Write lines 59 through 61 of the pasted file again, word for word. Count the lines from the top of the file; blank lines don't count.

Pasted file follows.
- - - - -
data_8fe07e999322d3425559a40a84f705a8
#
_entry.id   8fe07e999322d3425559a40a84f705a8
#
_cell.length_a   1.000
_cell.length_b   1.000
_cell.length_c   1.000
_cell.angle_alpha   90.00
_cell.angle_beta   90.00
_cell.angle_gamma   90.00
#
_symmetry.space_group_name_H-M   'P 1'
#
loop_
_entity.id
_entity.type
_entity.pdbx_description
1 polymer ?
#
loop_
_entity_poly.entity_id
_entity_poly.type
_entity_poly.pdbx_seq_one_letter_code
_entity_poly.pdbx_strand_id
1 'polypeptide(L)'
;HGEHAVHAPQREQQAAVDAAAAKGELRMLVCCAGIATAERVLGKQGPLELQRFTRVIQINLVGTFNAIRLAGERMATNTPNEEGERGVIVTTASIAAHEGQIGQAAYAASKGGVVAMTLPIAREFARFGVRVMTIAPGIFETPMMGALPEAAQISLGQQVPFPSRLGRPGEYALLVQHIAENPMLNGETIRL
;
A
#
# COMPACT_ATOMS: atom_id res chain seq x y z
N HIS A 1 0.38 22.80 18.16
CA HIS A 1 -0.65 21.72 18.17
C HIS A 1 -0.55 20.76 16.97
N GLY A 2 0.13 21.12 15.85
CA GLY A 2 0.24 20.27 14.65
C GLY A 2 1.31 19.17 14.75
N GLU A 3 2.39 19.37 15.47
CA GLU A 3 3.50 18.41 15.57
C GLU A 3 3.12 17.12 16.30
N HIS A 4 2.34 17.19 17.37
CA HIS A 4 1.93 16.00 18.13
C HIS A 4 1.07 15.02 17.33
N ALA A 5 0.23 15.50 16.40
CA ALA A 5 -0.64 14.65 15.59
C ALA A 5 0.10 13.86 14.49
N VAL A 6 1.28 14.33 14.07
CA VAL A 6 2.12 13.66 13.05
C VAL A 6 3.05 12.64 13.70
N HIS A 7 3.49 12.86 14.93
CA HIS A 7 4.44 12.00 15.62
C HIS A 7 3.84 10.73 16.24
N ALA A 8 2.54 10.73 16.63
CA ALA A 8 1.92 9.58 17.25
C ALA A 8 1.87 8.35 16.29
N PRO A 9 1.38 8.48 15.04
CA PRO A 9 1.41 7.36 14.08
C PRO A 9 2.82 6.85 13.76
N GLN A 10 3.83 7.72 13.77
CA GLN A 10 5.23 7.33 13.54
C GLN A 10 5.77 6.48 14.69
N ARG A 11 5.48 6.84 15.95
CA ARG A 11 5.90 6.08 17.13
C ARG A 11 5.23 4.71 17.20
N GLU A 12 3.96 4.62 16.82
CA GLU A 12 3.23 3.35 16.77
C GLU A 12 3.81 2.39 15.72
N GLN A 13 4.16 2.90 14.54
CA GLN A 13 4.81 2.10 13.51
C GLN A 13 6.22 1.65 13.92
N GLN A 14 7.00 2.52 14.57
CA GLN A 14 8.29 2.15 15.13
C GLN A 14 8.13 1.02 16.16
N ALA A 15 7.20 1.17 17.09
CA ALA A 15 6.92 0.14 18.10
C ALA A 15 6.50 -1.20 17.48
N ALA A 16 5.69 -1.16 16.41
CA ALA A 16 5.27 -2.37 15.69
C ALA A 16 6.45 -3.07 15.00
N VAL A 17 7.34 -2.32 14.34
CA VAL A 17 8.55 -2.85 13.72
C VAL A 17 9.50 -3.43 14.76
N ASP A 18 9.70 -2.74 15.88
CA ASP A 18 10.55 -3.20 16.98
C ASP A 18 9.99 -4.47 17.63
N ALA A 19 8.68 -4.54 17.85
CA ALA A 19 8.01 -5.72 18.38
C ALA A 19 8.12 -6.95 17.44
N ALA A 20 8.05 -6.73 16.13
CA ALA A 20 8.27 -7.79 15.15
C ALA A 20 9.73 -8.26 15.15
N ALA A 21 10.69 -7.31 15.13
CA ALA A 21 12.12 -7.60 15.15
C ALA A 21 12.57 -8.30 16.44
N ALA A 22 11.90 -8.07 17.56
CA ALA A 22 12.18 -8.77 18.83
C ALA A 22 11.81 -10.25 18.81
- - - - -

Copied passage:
CA GLN A 10 5.23 7.33 13.54
C GLN A 10 5.77 6.48 14.69
N ARG A 11 5.48 6.84 15.95